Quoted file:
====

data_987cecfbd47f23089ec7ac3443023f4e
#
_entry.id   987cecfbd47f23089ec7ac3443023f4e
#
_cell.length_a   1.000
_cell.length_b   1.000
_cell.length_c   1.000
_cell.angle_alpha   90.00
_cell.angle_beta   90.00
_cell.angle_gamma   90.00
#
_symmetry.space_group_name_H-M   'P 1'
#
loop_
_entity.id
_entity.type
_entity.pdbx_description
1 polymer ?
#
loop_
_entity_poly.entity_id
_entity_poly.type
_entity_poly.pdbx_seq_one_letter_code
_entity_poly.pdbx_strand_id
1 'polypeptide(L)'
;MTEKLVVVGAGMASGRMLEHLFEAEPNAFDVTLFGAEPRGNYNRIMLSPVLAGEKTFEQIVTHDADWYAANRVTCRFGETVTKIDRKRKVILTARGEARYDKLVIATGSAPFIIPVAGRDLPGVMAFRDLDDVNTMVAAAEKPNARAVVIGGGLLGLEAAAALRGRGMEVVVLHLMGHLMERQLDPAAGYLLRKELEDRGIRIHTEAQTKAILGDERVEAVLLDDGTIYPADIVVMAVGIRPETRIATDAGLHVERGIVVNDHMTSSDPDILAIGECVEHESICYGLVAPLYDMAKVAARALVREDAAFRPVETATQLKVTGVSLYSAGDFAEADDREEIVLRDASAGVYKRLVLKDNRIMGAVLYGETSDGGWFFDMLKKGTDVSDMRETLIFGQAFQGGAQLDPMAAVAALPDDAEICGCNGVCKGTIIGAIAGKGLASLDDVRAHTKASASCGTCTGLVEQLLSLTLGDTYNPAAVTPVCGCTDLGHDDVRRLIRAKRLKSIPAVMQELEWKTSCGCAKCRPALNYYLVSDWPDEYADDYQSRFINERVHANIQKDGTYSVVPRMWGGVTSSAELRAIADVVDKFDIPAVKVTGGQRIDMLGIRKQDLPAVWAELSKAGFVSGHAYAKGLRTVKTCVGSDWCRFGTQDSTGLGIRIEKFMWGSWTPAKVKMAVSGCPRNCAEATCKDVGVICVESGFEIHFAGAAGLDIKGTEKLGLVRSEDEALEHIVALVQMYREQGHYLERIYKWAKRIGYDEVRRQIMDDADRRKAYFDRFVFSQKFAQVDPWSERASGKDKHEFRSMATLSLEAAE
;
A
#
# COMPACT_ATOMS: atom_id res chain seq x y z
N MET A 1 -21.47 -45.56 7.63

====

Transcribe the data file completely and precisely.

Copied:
data_987cecfbd47f23089ec7ac3443023f4e
#
_entry.id   987cecfbd47f23089ec7ac3443023f4e
#
_cell.length_a   1.000
_cell.length_b   1.000
_cell.length_c   1.000
_cell.angle_alpha   90.00
_cell.angle_beta   90.00
_cell.angle_gamma   90.00
#
_symmetry.space_group_name_H-M   'P 1'
#
loop_
_entity.id
_entity.type
_entity.pdbx_description
1 polymer ?
#
loop_
_entity_poly.entity_id
_entity_poly.type
_entity_poly.pdbx_seq_one_letter_code
_entity_poly.pdbx_strand_id
1 'polypeptide(L)'
;MTEKLVVVGAGMASGRMLEHLFEAEPNAFDVTLFGAEPRGNYNRIMLSPVLAGEKTFEQIVTHDADWYAANRVTCRFGETVTKIDRKRKVILTARGEARYDKLVIATGSAPFIIPVAGRDLPGVMAFRDLDDVNTMVAAAEKPNARAVVIGGGLLGLEAAAALRGRGMEVVVLHLMGHLMERQLDPAAGYLLRKELEDRGIRIHTEAQTKAILGDERVEAVLLDDGTIYPADIVVMAVGIRPETRIATDAGLHVERGIVVNDHMTSSDPDILAIGECVEHESICYGLVAPLYDMAKVAARALVREDAAFRPVETATQLKVTGVSLYSAGDFAEADDREEIVLRDASAGVYKRLVLKDNRIMGAVLYGETSDGGWFFDMLKKGTDVSDMRETLIFGQAFQGGAQLDPMAAVAALPDDAEICGCNGVCKGTIIGAIAGKGLASLDDVRAHTKASASCGTCTGLVEQLLSLTLGDTYNPAAVTPVCGCTDLGHDDVRRLIRAKRLKSIPAVMQELEWKTSCGCAKCRPALNYYLVSDWPDEYADDYQSRFINERVHANIQKDGTYSVVPRMWGGVTSSAELRAIADVVDKFDIPAVKVTGGQRIDMLGIRKQDLPAVWAELSKAGFVSGHAYAKGLRTVKTCVGSDWCRFGTQDSTGLGIRIEKFMWGSWTPAKVKMAVSGCPRNCAEATCKDVGVICVESGFEIHFAGAAGLDIKGTEKLGLVRSEDEALEHIVALVQMYREQGHYLERIYKWAKRIGYDEVRRQIMDDADRRKAYFDRFVFSQKFAQVDPWSERASGKDKHEFRSMATLSLEAAE
;
A
#
# COMPACT_ATOMS: atom_id res chain seq x y z
N MET A 1 -21.47 -45.56 7.63